August 30, 2013

August 30, 2013

In past letters, we have provided our analysis on the Canadian and U.S. energy sectors.  In last week’s commentary we focused on energy developments in a third country.  This development may change the way we look at energy — and may take North America one step closer to energy self-sufficiency.  With energy supplies tightening, price increases, and turmoil and uncertainty in the Middle East, this  could be a very exciting opportunity. 

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Without the Rule of Law, Russia’s Economy Languishes

Russia’s route from central planning towards a liberal economic order hasn’t been easy.  As occurred in China during the reforms of Deng Xiaoping, the transition provided an opportunity for the emergence of a corrupt oligarchic elite who acquired state property at fire-sale prices with the collusion of officials.  In the process, ordinary Russians saw their life’s savings wiped out through devaluation, their life expectancy decline dramatically, and population growth plummet.  Symptomatically, Russia still has one of the world’s highest per capita levels of alcohol consumption…

Putin, ever the showman, recently told an audience of CEOs that he would fast-track the release of some businessmen with a new amnesty program.  He hoped they would contribute to the vitality of the Russian economy with “the values of economic freedom and the work and success of entrepreneurs.”  The new program (or public relations gambit?) has released 13 prisoners so far.  Predictably, politically targeted prisoners such as Khodorkovsky are excluded…

Is Russia a good investment destination?

A Road Map for High-Speed Trading

Last week gave us two new market meltdowns to add to the litany of computer-driven mishaps of the past few years.  On Tuesday, Goldman Sachs’ systems generated a slew of unintended options orders, and on Thursday, a glitch put NASDAQ offline for three hours — though apparently traders are becoming so inured to such events that they took it in stride and the market’s modest gains persisted for the day.  It’s one more message underscoring the potential problems that may arise from markets whose volatility and fragility reach new levels when half of all trades are executed by algorithms.

Other memorable recent market tremors caused by computer-driven trading include Knight Capital’s half-billion dollar losses and the brief dive created when news-scanning algorithms picked up on a fake Twitter report that the White House had been bombed.

Coincidentally, the Commodity Futures Trading Commission (CFTC) is preparing to release a draft this week of the road map it will use to attempt to rein in high-speed trading.  Hopefully, the new plan will also herald better coordination between the CFTC and the Securities and Exchange Commission (SEC), which has also been examining ways to mitigate the structural risks posed by high-speed trading…

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Foldable Phones — Coming Soon?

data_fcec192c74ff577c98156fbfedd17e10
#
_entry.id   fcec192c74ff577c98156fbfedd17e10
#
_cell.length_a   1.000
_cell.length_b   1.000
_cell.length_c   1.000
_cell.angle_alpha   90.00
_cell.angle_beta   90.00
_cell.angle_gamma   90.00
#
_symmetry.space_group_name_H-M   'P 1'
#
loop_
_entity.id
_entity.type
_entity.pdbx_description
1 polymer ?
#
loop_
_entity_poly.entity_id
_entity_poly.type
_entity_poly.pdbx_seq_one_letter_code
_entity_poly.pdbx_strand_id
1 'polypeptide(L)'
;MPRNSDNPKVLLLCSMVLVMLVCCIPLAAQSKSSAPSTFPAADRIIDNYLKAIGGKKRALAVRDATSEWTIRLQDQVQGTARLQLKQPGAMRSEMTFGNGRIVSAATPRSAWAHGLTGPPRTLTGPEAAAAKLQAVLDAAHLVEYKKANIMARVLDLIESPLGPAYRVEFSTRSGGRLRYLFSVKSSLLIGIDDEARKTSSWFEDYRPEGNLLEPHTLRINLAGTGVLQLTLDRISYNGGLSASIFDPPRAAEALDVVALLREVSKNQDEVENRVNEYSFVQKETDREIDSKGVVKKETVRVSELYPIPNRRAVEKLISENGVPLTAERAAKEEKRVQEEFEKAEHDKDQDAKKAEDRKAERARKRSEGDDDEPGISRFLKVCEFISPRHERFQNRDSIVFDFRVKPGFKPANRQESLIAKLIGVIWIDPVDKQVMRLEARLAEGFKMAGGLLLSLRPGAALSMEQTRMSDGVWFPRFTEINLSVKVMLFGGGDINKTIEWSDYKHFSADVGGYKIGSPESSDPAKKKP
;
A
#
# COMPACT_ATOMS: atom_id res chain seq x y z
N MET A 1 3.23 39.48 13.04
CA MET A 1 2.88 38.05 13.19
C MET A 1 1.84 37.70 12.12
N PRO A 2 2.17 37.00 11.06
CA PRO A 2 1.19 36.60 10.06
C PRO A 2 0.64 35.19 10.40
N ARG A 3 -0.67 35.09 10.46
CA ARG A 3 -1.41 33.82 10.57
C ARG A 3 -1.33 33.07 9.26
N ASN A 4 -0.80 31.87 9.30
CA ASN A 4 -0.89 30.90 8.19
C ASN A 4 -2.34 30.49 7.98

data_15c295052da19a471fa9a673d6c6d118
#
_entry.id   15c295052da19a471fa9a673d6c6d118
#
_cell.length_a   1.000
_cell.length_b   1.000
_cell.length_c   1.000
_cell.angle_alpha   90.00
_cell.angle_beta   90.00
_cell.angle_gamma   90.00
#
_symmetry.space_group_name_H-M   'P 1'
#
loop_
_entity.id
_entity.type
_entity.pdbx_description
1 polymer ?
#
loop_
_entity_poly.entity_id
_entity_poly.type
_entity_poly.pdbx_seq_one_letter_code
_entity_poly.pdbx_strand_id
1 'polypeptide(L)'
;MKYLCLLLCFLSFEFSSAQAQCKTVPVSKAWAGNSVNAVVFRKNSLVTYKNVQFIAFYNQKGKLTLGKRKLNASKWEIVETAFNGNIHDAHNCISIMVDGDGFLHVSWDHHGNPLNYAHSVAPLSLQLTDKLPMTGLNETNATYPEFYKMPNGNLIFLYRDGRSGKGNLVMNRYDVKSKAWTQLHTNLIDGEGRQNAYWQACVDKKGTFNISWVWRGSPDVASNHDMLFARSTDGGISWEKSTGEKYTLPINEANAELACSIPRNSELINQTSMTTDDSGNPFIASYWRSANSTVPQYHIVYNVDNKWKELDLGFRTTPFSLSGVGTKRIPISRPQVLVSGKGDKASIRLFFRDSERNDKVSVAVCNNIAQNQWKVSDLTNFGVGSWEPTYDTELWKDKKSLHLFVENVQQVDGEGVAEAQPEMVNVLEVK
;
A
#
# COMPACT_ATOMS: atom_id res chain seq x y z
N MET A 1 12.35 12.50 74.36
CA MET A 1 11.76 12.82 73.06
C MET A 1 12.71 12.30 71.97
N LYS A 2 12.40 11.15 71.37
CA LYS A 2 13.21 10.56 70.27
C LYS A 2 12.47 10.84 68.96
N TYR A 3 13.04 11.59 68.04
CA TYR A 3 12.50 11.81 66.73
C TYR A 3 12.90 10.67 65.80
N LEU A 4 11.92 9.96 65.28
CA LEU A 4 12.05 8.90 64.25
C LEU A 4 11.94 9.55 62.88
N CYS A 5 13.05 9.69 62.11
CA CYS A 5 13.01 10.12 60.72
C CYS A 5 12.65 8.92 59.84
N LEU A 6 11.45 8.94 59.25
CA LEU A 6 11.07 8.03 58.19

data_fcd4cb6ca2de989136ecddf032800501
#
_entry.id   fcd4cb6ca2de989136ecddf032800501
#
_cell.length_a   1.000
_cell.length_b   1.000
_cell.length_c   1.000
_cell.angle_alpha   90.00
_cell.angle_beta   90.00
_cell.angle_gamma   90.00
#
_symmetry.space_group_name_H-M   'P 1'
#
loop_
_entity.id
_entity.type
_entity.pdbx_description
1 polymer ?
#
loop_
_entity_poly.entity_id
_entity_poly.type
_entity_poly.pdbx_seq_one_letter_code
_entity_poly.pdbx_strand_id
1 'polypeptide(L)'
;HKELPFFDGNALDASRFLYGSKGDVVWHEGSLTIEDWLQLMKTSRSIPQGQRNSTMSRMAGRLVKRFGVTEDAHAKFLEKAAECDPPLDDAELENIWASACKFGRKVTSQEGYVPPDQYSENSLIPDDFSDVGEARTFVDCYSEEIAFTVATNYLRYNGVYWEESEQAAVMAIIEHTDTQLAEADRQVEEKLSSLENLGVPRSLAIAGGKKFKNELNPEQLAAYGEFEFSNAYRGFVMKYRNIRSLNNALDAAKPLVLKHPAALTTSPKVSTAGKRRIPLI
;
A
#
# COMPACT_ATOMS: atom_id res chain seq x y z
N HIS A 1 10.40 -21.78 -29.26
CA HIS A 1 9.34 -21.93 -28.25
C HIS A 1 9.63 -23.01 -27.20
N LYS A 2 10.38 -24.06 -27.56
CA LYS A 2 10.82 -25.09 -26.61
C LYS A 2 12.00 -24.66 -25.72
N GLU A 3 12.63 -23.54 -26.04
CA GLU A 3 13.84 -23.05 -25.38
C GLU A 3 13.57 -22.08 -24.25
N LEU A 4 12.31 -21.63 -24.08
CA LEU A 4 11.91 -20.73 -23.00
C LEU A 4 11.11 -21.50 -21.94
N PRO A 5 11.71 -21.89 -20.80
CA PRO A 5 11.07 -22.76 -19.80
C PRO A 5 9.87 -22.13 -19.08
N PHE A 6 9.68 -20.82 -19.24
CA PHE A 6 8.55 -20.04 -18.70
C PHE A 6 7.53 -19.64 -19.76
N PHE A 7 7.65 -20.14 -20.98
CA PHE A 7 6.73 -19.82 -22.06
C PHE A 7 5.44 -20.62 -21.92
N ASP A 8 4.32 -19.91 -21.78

“Graphene opened up a material world we didn’t even know existed.”
— Dr Andre Geim, Nobel-prize Laureate

“Use tape.”  That was the advice of a graduate student to Russian-born scientist Andre Geim in his University of Manchester lab in 2003, when he was trying to figure out how to create an ultra-thin layer of graphite.  Seven years later, Geim and his colleague Konstantin Novoselov won the Nobel Prize for the invention of a new substance, graphene.  Dr Andrea Ferrari, who is leading a graphene research team at Cambridge University, ranks graphene with steel, plastic, and silicon in its revolutionary technological potential.

Graphene applications may ultimately permit the construction of tablet computers or smartphones the thickness of a piece of paper, which can be rolled or folded.

Graphene itself is a honeycomb carbon structure, an atom thick — essentially a two-dimensional substance.  It has extraordinary properties of strength, pliability, and conductivity.  Researchers at Columbia University estimated that it would take the weight of an elephant applied to a point the size of a pencil tip to puncture a graphene sheet just 10 microns thick.

Once skepticism was overcome, the patents for graphene applications have started coming in a tidal wave.  Patent applicants from China, the U.S., and South Korea have sought protection for graphene ideas for a host of applications (see graphic below).  The field is so hot that applicants are even said to be filing patents intended to deceive rivals about the direction of their research.  Apple and Samsung already have brands in the fire.

Source: Wall Street Journal

What does this mean for the mobile devices?

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Guild Basic Needs IndexTM
Since 2000, the cost of basic, essential needs in our GBNI have risen over 87%, while the consumer prices (CPI) are up less than 39%.

July GBNI.jpg

Track our analysis in these letters and at

In this week’s Premium Global Market Commentary available to Gold Subscribers, we feature:

  • Executive Summary

  • Doctors and Drug Marketers — Still a Bad Cocktail

    Recent regulations designed to restrict the ability of drug marketers to influence the prescribing practices of doctors have fallen short of the mark, according to a new study by the University of California, San Diego.

    The study coordinated data on payments to doctors — made public by recent regulations — and the same doctors’ Medicare prescription reimbursements.

  • Guild’s Premium Global Market Summary

    How About the U.S. Stock Market?  How long will the correction last?

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